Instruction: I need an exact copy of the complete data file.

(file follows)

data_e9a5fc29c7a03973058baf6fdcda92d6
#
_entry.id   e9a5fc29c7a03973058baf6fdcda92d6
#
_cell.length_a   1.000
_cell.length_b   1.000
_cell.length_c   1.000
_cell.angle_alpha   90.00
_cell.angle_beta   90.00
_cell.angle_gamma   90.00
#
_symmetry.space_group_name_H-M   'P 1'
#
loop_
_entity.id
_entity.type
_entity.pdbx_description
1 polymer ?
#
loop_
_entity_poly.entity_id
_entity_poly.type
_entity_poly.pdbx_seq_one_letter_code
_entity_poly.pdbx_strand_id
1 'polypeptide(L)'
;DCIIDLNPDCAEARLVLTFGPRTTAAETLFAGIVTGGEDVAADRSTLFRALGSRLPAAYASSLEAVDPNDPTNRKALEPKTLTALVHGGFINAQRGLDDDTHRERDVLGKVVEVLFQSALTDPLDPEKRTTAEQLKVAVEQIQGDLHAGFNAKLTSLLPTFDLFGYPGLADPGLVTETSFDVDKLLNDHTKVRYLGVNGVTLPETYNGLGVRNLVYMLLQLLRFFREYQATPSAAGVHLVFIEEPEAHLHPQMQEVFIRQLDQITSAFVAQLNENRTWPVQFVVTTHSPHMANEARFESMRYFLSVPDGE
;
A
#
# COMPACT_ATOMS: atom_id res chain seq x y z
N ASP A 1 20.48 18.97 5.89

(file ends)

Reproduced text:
data_e9a5fc29c7a03973058baf6fdcda92d6
#
_entry.id   e9a5fc29c7a03973058baf6fdcda92d6
#
_cell.length_a   1.000
_cell.length_b   1.000
_cell.length_c   1.000
_cell.angle_alpha   90.00
_cell.angle_beta   90.00
_cell.angle_gamma   90.00
#
_symmetry.space_group_name_H-M   'P 1'
#
loop_
_entity.id
_entity.type
_entity.pdbx_description
1 polymer ?
#
loop_
_entity_poly.entity_id
_entity_poly.type
_entity_poly.pdbx_seq_one_letter_code
_entity_poly.pdbx_strand_id
1 'polypeptide(L)'
;DCIIDLNPDCAEARLVLTFGPRTTAAETLFAGIVTGGEDVAADRSTLFRALGSRLPAAYASSLEAVDPNDPTNRKALEPKTLTALVHGGFINAQRGLDDDTHRERDVLGKVVEVLFQSALTDPLDPEKRTTAEQLKVAVEQIQGDLHAGFNAKLTSLLPTFDLFGYPGLADPGLVTETSFDVDKLLNDHTKVRYLGVNGVTLPETYNGLGVRNLVYMLLQLLRFFREYQATPSAAGVHLVFIEEPEAHLHPQMQEVFIRQLDQITSAFVAQLNENRTWPVQFVVTTHSPHMANEARFESMRYFLSVPDGE
;
A
#
# COMPACT_ATOMS: atom_id res chain seq x y z
N ASP A 1 20.48 18.97 5.89